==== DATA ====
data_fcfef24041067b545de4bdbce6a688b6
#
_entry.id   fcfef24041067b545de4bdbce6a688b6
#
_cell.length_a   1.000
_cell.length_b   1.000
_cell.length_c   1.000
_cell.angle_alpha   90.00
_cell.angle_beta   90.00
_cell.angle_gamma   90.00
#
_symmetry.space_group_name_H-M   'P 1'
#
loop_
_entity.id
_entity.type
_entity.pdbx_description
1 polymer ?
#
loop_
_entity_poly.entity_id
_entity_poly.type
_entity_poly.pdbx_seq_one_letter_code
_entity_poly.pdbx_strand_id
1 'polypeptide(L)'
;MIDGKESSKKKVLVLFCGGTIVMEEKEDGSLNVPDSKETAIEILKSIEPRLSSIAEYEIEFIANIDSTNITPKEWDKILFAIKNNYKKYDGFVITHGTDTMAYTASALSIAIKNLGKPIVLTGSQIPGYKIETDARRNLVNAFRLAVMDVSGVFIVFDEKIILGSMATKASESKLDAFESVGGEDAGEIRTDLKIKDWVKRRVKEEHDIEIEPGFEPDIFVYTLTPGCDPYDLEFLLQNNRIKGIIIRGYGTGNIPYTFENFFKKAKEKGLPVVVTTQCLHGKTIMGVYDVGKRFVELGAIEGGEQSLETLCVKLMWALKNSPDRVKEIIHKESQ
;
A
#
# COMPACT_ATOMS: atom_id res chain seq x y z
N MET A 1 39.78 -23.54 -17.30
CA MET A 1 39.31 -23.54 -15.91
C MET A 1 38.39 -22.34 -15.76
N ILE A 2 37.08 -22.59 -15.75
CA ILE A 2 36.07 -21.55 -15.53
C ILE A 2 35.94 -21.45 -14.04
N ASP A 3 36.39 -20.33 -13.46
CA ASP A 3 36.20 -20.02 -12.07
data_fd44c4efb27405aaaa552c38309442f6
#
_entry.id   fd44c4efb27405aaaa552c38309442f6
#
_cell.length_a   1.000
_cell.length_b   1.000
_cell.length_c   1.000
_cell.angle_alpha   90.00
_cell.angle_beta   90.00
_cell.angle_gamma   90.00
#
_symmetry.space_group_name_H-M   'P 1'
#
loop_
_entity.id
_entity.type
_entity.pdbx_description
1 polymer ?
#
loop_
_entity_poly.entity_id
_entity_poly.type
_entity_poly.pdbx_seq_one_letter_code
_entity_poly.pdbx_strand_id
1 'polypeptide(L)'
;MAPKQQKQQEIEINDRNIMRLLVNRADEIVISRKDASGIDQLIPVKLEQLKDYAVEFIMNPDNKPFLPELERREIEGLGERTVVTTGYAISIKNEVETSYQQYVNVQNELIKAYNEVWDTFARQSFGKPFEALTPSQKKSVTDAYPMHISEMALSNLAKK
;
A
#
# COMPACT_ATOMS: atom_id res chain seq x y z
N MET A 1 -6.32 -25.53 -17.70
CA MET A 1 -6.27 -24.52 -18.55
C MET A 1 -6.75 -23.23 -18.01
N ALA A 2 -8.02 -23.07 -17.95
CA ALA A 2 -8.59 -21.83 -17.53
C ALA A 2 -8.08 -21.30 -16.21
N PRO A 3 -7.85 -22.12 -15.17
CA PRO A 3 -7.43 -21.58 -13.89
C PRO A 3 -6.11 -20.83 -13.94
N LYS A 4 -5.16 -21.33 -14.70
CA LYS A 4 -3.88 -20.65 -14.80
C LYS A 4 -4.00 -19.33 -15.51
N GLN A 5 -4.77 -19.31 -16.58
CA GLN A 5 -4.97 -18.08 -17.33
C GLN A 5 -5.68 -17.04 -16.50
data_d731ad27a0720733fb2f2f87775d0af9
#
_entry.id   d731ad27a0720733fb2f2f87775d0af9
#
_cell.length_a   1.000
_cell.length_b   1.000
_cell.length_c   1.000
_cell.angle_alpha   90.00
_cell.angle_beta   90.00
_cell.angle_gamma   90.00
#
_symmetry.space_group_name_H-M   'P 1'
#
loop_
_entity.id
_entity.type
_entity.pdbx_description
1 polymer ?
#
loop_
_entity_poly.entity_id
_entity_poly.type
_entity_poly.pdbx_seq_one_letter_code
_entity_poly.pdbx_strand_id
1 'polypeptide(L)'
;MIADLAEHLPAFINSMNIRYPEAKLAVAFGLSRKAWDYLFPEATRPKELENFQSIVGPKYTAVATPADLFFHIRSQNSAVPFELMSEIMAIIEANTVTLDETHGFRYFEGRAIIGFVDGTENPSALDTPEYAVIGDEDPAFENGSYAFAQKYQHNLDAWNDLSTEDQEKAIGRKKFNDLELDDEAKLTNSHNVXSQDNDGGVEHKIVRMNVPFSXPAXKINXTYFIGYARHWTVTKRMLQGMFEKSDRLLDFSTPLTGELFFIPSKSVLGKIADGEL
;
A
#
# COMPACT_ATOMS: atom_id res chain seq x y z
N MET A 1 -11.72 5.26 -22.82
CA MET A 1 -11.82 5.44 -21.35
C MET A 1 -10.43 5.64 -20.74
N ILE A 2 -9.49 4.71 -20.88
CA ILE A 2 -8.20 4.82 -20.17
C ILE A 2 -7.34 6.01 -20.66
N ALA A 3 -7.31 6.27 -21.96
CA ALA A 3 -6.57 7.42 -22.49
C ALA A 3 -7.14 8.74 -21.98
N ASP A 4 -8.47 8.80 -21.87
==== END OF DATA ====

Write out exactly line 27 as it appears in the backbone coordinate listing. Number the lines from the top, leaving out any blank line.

;